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How to Start Investing in Stocks

Learning how to start investing in stocks can be a good way to build wealth. Due to the magic of compound interest, a small amount can eventually grow to a big amount if properly managed. The world’s most famous investor, Warren Buffett, for example, started investing in equities around six decades ago and is now one of the richest men in the world.

Grace Groner, a secretary at Abbott Laboratories, bought three special shares of Abbott in 1935 and became a millionaire multiple times over. On the account of compound interest, millions of other investors have had success stories where their retirement and financial future is now secure.

While there are tremendous rewards, investing in stocks also comes with risk. Stocks can sometimes fall 90% in one day due to bad earnings reports or unexpected news. Companies go bankrupt, costing many investors everything they invested. Even buying a diversified basket of stocks can be risky as the broader market has gone down 50% multiple times before.

First, Learn the Two Types of Investing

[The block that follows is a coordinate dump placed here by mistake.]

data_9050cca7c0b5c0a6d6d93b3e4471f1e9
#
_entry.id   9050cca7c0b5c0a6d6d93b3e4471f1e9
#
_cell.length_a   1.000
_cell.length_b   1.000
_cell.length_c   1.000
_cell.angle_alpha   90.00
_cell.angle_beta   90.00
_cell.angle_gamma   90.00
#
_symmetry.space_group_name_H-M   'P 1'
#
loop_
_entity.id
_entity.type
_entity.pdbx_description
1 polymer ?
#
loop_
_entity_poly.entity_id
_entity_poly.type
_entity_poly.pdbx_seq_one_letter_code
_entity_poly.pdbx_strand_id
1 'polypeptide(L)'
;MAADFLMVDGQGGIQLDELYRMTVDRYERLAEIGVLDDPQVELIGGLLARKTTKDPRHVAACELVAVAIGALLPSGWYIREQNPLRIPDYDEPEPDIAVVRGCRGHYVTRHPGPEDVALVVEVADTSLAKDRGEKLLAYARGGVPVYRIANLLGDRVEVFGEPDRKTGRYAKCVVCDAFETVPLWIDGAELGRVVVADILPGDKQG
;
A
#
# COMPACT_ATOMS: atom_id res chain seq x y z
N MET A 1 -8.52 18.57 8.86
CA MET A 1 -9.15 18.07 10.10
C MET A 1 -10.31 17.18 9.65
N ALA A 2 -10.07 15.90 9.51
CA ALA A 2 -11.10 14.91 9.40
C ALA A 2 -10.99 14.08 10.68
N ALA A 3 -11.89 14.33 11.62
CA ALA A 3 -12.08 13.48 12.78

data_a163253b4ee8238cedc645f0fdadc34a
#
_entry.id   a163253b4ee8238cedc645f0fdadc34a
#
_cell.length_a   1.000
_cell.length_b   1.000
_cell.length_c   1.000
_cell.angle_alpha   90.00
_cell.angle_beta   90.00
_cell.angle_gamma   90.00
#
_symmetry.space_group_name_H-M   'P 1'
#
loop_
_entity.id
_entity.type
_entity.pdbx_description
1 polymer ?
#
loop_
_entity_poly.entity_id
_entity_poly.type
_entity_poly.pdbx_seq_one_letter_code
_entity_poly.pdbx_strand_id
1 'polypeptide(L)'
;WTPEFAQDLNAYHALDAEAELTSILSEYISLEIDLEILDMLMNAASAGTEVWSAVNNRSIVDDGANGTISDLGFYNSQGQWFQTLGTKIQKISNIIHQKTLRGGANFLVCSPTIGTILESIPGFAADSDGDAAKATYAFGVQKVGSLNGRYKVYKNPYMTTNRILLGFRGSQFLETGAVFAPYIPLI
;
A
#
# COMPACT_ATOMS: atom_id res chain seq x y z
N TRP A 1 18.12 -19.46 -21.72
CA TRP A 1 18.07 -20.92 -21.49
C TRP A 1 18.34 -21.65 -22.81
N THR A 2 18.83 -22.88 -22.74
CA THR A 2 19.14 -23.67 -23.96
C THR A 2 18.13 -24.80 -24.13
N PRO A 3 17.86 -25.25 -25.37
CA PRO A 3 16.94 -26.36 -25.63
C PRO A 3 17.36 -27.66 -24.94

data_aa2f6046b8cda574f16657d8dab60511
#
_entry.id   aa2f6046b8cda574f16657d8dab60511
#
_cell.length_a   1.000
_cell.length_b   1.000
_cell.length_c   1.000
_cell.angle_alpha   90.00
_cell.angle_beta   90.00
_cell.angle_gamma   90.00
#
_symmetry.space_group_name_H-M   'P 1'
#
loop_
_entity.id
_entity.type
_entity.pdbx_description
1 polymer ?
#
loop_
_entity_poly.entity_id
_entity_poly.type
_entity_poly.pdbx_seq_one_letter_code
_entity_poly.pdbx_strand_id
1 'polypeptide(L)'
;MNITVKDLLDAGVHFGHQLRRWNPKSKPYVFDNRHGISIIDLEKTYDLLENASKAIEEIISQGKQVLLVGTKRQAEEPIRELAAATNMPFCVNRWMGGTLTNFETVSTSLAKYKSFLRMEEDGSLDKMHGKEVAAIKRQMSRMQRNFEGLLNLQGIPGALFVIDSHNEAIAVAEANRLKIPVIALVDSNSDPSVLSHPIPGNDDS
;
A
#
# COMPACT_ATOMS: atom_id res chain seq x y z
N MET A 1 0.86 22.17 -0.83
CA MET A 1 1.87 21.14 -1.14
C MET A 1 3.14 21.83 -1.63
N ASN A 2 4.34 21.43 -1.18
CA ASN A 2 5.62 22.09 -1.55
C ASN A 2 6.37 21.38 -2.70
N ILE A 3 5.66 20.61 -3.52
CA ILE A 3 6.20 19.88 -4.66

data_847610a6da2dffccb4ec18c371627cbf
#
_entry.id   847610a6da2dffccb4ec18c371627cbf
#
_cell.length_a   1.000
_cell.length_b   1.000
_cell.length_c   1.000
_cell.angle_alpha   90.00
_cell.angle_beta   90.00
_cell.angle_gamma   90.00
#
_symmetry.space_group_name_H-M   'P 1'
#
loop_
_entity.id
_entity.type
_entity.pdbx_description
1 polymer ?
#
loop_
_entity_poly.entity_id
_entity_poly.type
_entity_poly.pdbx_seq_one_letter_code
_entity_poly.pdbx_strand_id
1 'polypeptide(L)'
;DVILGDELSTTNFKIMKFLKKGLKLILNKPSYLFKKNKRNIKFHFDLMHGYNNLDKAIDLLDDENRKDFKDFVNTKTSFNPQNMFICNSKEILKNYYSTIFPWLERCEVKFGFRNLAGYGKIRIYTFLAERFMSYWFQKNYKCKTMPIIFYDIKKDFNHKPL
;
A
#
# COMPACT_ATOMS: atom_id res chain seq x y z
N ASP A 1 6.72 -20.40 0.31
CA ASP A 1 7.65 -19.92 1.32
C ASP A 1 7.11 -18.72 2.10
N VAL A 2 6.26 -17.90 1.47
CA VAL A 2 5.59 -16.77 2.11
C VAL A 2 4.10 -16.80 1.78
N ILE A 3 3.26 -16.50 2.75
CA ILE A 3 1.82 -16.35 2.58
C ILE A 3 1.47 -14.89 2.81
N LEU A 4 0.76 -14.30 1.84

Given the risk and reward of stocks, it is important to have a correct way of investing that fits one’s financial goals and risk-tolerance. Generally speaking, there are two types of investing, passive and active. Passive investing is where one accepts the market return and tries to minimize fees and taxes as much as possible. This style of investing generally includes:

Passive investing

  • Market ETFs, such as buying the SPDR S&P 500 ETF Trust (NYSE:SPY). The SPDR S&P 500 ETF Trust  ETF gives investors exposure to the S&P 500, which reflects a broad swath of diversified large-cap U.S. companies. The ETF has a gross expense ratio of 0.0945% per year, which is very low versus that of other alternatives. The  SPDR S&P 500 ETF Trust’s performance has also done well on a long time line.
  • Mutual funds that try and mimic market returns. These mutual funds may be a little higher priced than comparable ETFs but might be more accessible for certain retirement accounts.

Active investing

Active investing is where an investor trusts himself/herself or a professional fund manager to try and beat the market. This method generally requires a substantial amount of research and access to the latest breaking news. Although active can generate higher returns, the style generally has higher fees and has a higher risk.  Active investing includes: